The Romans created a continuous coastal highway across the north coast of Africa, from West to East
At the peak of Rome’s development, no fewer than 29 great military highways radiated from the Capital, and the late Empire’s 113 Provinciae were interconnected by 372 great roads. The whole comprised more than 248,548 mi of roads, of which over 50,000 mi were stone-paved.
In 42 AD Emperor Claudius annexed the kingdom of Mauretania, then restored and widened a Carthaginian trail and extended it west and east. This way the Romans created a continuous coastal highway stretching for 2,100 miles from the Atlantic to the Nile.
A Via connected 2 cities, so Viae were generally centrally placed in the countryside. The construction and care of the Roman public roads anywhere was, at all periods of Roman history, considered to be a function of the greatest weight and importance.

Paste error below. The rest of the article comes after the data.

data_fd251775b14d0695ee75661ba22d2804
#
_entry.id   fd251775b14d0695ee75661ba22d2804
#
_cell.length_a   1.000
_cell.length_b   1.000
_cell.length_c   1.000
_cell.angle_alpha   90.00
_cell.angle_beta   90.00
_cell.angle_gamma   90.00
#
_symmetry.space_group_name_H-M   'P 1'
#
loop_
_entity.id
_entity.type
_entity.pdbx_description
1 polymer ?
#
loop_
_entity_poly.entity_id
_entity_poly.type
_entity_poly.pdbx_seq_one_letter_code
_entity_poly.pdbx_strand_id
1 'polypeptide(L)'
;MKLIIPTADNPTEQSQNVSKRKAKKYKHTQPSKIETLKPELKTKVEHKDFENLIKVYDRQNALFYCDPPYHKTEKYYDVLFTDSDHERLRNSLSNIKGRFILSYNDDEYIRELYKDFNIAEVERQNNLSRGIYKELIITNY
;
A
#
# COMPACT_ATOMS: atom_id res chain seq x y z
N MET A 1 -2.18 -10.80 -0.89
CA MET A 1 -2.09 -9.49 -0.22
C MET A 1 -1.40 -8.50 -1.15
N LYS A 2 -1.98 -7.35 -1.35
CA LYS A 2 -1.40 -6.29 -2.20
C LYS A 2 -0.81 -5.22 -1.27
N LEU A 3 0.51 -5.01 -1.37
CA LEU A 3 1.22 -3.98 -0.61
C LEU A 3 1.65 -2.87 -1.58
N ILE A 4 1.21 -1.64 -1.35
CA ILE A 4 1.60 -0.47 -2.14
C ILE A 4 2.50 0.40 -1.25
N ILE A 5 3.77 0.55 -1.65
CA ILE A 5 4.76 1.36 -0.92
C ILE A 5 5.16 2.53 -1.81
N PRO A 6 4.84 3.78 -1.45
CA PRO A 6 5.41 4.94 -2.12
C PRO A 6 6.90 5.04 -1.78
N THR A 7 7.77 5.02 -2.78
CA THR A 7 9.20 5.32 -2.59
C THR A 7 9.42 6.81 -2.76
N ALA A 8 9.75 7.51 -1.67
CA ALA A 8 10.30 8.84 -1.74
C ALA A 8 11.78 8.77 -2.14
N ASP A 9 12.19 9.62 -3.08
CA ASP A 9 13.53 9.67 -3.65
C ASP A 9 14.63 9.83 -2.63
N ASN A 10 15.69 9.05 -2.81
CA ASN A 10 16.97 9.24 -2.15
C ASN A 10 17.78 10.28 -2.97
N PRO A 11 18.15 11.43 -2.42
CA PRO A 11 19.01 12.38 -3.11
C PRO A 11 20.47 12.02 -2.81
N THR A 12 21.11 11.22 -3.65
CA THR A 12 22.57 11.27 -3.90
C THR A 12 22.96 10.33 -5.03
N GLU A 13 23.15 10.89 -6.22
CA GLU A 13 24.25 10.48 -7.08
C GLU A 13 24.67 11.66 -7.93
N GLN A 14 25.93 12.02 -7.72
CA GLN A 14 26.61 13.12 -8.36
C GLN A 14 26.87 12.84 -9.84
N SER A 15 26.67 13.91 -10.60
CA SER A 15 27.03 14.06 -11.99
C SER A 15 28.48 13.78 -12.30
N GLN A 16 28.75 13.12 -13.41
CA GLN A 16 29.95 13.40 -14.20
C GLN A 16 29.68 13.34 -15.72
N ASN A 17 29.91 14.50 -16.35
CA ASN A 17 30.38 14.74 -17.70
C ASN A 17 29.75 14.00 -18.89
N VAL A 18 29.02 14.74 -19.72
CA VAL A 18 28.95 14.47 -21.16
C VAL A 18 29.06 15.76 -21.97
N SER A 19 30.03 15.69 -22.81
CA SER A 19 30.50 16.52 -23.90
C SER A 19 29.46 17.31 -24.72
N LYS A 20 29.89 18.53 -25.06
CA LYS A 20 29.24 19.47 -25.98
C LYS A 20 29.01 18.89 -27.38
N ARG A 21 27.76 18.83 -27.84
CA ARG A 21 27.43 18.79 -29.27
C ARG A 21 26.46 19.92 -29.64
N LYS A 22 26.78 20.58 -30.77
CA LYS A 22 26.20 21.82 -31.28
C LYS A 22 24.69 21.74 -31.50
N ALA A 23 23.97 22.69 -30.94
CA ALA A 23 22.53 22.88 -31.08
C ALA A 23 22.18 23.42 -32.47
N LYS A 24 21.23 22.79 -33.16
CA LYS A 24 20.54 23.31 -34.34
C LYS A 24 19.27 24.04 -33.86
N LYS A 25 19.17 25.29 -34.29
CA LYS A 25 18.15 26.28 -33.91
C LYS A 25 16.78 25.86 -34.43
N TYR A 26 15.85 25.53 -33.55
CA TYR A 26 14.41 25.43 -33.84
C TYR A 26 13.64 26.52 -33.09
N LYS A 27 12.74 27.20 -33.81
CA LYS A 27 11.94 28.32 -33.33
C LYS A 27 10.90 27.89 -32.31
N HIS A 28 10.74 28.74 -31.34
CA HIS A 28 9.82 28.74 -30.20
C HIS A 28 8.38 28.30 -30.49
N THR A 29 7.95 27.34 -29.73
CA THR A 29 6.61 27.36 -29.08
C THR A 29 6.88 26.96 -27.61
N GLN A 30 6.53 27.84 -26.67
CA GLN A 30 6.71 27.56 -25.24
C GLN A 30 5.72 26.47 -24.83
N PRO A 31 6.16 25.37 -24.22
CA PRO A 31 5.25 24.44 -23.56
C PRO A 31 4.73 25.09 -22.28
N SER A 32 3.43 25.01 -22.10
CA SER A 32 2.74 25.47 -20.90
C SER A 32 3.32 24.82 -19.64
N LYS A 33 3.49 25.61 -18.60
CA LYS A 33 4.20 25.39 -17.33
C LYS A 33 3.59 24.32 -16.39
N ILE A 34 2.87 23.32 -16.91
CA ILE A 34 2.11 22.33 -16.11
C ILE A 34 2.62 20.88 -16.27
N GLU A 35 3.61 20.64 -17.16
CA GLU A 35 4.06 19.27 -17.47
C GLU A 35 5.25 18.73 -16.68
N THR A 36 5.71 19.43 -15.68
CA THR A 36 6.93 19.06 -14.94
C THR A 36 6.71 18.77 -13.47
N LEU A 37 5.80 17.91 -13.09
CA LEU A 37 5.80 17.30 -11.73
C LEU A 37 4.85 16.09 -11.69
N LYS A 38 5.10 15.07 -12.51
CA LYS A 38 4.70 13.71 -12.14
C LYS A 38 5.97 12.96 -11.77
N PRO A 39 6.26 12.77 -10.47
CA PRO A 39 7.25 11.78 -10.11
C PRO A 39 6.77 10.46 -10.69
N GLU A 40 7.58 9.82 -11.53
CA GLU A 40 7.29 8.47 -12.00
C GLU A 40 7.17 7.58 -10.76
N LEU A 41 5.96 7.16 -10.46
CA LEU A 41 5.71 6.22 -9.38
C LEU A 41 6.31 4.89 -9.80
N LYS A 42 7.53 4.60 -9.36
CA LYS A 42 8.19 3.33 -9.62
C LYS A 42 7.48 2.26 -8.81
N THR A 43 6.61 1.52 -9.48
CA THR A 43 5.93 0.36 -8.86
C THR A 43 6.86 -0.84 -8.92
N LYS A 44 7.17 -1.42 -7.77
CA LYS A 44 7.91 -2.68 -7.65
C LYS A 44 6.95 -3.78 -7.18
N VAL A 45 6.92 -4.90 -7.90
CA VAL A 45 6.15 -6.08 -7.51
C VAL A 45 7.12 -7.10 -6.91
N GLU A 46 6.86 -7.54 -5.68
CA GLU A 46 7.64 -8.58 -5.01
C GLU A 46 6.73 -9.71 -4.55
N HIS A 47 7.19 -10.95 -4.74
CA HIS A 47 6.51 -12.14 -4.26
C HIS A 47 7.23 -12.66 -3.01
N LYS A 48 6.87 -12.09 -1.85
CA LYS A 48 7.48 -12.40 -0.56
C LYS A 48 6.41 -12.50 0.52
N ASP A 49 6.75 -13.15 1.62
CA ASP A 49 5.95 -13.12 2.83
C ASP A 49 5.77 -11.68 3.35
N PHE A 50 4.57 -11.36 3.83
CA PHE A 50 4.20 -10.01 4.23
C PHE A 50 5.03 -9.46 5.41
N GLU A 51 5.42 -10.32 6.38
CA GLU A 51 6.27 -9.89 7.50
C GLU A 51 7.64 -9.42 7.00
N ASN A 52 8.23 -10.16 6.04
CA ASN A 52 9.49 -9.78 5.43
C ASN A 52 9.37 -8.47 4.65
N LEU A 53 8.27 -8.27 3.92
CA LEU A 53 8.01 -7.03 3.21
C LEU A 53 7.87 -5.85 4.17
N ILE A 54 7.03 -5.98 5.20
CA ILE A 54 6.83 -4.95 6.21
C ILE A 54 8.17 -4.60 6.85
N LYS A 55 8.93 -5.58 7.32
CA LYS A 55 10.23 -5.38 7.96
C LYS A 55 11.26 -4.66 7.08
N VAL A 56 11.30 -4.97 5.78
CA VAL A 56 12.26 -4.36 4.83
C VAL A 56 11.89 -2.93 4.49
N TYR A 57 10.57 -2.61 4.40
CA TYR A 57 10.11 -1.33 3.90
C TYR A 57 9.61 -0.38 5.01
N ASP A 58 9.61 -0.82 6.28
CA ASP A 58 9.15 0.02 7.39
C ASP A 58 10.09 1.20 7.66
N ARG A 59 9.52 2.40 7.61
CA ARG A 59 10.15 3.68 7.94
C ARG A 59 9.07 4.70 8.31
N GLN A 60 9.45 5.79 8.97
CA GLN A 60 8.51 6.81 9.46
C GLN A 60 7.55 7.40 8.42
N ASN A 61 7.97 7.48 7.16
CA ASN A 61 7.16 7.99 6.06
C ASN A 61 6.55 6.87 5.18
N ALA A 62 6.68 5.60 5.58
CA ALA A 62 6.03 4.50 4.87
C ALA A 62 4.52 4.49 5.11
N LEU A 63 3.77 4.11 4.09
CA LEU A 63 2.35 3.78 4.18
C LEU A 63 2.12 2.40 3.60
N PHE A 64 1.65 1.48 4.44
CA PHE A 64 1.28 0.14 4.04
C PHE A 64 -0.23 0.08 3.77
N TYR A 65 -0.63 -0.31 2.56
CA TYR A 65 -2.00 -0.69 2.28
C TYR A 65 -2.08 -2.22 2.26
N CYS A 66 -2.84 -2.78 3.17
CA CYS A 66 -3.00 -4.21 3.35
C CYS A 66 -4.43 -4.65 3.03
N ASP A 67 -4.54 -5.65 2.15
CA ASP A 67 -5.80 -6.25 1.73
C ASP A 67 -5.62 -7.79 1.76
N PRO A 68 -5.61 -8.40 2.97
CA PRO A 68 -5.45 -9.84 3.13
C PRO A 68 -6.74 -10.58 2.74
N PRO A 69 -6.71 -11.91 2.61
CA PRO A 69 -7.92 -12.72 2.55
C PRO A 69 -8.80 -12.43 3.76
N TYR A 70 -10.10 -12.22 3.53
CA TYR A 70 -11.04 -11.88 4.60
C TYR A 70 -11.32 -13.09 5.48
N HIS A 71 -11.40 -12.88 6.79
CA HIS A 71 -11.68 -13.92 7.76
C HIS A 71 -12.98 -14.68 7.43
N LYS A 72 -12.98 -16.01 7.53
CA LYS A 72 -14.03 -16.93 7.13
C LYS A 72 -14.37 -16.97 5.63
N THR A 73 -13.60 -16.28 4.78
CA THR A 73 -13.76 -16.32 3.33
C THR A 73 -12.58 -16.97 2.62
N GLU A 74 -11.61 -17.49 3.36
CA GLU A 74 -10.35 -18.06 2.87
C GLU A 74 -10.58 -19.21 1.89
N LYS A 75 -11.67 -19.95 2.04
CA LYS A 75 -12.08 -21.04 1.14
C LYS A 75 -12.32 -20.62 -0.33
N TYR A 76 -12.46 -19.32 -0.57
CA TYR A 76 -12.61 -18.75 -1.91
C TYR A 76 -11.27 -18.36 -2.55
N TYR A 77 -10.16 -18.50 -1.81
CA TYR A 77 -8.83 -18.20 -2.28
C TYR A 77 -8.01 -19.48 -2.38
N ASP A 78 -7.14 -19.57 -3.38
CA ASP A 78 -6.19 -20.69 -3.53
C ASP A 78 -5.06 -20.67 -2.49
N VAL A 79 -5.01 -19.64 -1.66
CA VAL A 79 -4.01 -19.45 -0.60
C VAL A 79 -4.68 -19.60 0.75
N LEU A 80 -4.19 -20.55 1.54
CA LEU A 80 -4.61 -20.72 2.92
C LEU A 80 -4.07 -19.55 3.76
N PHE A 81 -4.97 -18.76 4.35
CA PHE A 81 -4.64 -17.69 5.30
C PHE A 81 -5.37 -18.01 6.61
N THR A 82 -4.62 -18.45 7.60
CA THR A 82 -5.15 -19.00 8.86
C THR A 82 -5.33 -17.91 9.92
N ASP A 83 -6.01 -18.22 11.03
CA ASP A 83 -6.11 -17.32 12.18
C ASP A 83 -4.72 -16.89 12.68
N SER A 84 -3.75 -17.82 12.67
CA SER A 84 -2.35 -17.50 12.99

About 1000 cities were created or transformed by the Romans. These new cities were built on a rigid grid. The city center of even the most modest showcased the civic buildings that Rome prized: temples, the forum, theater, library, baths and other waterworks, sometimes an amphitheater, basilicas, and the market.
Note what the Romans did not build: schools, hospitals, or public housing.
In 137 Hadrian built the Via Hadriana in the eastern desert of Egypt. It ran from Antinoopolis to Berenice.
Claudius' road that began west of Carthage followed the coastline connecting the coastal towns. From Hippo Regius, on the coast, it continued westwards to Icosium (Algiers), Caesarea (Cherchell), as far as Rusaddir (Melilla) and Tingis (Tangier). It then continued along the Atlantic coast through Iulia Constantia Zilil (Asilah) and Lixus (Larache) to Sala Colonia (near Rabat). East of Carthage the road went through the region of the Carthaginian trading stations Sabratha, Oea-Tripolis, Leptis Magna and Cyrenaica before coming to Alexandria and the lower Nile region.